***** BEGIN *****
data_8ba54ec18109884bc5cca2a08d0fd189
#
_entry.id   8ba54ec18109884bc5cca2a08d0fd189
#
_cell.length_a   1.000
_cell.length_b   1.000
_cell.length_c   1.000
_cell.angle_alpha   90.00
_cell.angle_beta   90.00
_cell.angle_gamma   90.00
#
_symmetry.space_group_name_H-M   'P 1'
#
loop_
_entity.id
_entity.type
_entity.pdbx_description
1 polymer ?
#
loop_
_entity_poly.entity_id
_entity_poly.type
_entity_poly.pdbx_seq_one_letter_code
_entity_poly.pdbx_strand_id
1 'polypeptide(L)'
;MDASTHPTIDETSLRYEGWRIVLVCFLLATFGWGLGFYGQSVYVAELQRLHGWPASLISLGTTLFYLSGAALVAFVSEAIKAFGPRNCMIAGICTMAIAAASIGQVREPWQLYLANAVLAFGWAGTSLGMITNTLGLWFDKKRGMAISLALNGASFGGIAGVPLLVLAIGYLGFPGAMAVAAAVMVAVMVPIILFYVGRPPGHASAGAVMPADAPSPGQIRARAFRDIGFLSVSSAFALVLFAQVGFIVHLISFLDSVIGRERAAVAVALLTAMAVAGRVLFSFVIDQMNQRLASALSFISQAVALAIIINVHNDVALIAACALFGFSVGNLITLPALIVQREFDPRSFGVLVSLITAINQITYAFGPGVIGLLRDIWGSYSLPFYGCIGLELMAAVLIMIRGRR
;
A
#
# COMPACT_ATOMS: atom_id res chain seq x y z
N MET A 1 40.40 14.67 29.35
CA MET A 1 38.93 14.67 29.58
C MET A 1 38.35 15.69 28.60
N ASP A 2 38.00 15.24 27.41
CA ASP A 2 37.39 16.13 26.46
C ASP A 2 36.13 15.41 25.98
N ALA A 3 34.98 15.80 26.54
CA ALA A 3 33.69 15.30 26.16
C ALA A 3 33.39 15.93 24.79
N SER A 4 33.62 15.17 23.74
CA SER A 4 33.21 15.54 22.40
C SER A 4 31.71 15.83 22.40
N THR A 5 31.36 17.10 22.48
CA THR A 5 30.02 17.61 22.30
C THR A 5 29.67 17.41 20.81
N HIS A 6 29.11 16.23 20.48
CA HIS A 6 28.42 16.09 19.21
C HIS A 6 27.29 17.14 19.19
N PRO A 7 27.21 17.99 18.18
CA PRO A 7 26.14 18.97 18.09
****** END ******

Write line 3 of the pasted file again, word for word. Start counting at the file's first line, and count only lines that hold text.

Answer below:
_entry.id   8ba54ec18109884bc5cca2a08d0fd189